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Old October 18, 2019   #49
shule1
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Location: Idaho (BSk climate)
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Regarding Moshou's recipe, with the moderator safety note, it looks to me like this recipe is already more in the realm of fermentation than canning. It might seal the jar without even heating the water, just for the record (although maybe not as quickly).

I make a lacto-fermented chile sauce, which is capable of fermenting for a very long time compared to other lacto-ferments I've tried. It uses vinegar and salt (much as this recipe, but different amounts; 3 cups of vinegar and 4 to 6 tablespoons salt to about a gallon of blended peppers), as well as added lactic acid bacteria (since I cook it first). Although I haven't used canning jar lids made for water bath canning during the ferment, I have noticed that when using distilled white vinegar, instead of needing to burp the jars, it creates a vacuum. My hypothesis there is that acetic acid bacteria attracted to the vinegar use up the air (but I could be wrong about the reason). I'm not sure if the same thing happens in other people's houses (let me know if you try a vinegar ferment, how much you do or don't need to burp the jar).

Anyway, both salt and vinegar should slow the growth of botulism considerably whether or not it's dead. I'm guessing those tomato pickles would be good for at least a couple months that way (but I could be wrong, especially as I'm not sure how many quarts are being made, for the amount of salt; so, take this with a grain of salt). Bacteria on the tomatoes would probably make lactic acid to make it more acidic during that time, too (lactic acid bacteria do that with my chile sauce). Despite adding lactic acid bacteria, I still don't need to burp the jar very much, if ever, because of the vinegar (so I use a tight lid with a silicone seal, since it keeps the outside air out better than a lid with an airlock). So, it seems the carbon dioxide is used up, somehow, too. I don't have an explanation for that, but it sure tastes like the lactic acid bacteria are living. I know others use vinegar in lacto-fermentation, and it still works.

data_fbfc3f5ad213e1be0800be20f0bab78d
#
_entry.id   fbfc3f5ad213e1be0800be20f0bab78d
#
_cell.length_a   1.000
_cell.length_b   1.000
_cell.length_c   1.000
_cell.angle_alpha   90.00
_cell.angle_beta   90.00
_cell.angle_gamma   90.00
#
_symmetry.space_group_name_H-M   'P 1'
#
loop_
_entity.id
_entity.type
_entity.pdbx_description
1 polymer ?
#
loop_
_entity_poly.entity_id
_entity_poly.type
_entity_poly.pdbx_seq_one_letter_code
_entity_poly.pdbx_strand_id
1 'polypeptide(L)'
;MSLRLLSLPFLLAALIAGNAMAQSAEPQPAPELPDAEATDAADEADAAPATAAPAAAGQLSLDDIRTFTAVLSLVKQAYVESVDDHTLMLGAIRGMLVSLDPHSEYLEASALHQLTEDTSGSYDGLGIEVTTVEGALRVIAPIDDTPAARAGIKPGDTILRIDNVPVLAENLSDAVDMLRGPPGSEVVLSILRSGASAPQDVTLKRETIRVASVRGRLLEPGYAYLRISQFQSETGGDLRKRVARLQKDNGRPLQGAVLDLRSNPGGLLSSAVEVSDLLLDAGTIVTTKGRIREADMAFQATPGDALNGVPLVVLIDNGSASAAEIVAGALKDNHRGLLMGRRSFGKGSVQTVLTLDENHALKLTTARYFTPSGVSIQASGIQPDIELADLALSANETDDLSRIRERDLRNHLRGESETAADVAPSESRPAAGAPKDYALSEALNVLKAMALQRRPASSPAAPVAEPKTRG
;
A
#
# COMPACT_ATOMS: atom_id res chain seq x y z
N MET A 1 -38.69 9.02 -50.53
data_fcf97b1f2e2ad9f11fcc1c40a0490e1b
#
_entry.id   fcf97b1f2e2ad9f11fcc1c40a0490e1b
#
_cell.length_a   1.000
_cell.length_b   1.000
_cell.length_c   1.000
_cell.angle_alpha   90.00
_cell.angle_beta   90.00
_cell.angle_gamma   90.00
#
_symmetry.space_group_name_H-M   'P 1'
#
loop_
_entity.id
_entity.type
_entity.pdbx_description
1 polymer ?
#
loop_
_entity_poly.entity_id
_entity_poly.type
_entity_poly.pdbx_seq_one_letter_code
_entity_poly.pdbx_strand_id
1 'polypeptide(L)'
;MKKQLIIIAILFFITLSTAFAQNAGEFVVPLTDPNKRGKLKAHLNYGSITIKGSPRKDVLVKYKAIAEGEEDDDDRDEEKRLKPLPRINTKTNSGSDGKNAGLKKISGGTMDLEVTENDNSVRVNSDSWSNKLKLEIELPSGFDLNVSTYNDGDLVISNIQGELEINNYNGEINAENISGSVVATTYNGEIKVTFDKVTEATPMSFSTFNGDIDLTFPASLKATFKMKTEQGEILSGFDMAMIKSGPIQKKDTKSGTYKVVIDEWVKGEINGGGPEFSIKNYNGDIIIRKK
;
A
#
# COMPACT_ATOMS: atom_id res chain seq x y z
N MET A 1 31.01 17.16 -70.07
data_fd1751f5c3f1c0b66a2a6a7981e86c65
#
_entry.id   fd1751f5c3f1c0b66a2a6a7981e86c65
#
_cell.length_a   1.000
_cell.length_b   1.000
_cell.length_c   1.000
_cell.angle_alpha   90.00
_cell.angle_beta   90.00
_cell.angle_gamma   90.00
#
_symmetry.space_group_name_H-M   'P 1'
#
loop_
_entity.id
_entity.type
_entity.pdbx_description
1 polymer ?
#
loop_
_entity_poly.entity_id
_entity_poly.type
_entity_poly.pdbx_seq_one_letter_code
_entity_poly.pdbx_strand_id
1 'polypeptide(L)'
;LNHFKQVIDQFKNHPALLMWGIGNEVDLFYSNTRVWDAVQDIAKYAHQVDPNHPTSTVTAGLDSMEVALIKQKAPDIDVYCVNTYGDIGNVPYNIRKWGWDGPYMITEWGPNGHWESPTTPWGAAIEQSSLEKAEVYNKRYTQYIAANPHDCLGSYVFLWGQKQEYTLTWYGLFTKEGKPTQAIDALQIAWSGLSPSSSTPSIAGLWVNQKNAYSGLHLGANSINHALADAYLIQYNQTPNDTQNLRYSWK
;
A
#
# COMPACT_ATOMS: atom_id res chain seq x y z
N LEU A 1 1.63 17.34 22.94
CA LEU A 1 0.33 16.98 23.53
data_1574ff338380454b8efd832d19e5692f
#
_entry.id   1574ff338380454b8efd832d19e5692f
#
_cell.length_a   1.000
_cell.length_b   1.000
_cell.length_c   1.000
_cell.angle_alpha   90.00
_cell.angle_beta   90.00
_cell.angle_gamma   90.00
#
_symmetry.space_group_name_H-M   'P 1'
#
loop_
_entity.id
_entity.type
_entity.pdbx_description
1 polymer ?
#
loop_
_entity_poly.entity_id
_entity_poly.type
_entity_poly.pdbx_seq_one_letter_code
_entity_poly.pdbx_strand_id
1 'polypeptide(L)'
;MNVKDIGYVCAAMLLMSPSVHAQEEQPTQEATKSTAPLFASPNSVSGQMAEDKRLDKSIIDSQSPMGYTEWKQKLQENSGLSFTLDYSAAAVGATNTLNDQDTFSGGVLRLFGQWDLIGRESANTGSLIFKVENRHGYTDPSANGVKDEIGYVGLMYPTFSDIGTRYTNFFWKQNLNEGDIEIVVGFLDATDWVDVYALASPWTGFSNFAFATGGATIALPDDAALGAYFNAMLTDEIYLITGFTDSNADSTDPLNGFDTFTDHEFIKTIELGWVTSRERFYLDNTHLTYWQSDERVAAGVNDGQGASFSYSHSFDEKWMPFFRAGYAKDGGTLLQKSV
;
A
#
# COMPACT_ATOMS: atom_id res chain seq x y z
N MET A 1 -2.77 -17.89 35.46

The vinegar should help to reduce the odds of mold developing considerably, since it seems to reduce the air in the jar considerably (and adds to the acidity, while putting vinegar fumes in the air). I never had mold develop (but I certainly did at times without vinegar, with things that weren't chile sauce)!

If I opened the jar to taste it, I would always make sure to stir the sauce to prevent mold (which you might not want to do with things that aren't sauce). Doing that would speed the fermentation considerably (but it would still ferment without opening it). I preferred the taste most if I let it ferment for a good while, open it, taste and stir, let it ferment one to three more days, and then it was complete. When refrigerating, I had to use a silicone seal to keep the bacteria inside so it wouldn't make things in the refrigerator sour (e.g. watermelon).

I only let it ferment for some weeks, but I imagine it could go longer, especially in cooler conditions.

I probably prefer to do cooked sauces like this over whole, raw fruits/vegetables, though, and add extra bacteria after cooking (yes, I know the botulism coukd survive that easy, but the salt and vinegar would slow its growth considerably). For raw stuff that isn't sauce, I think I prefer the taste without vinegar, just lacto-fermenting the regular way.

So, if you pickle tomatoes, why not pickle tomato sauce? It would probably be a good salsa substitute.

Last edited by shule1; October 18, 2019 at 04:12 PM.
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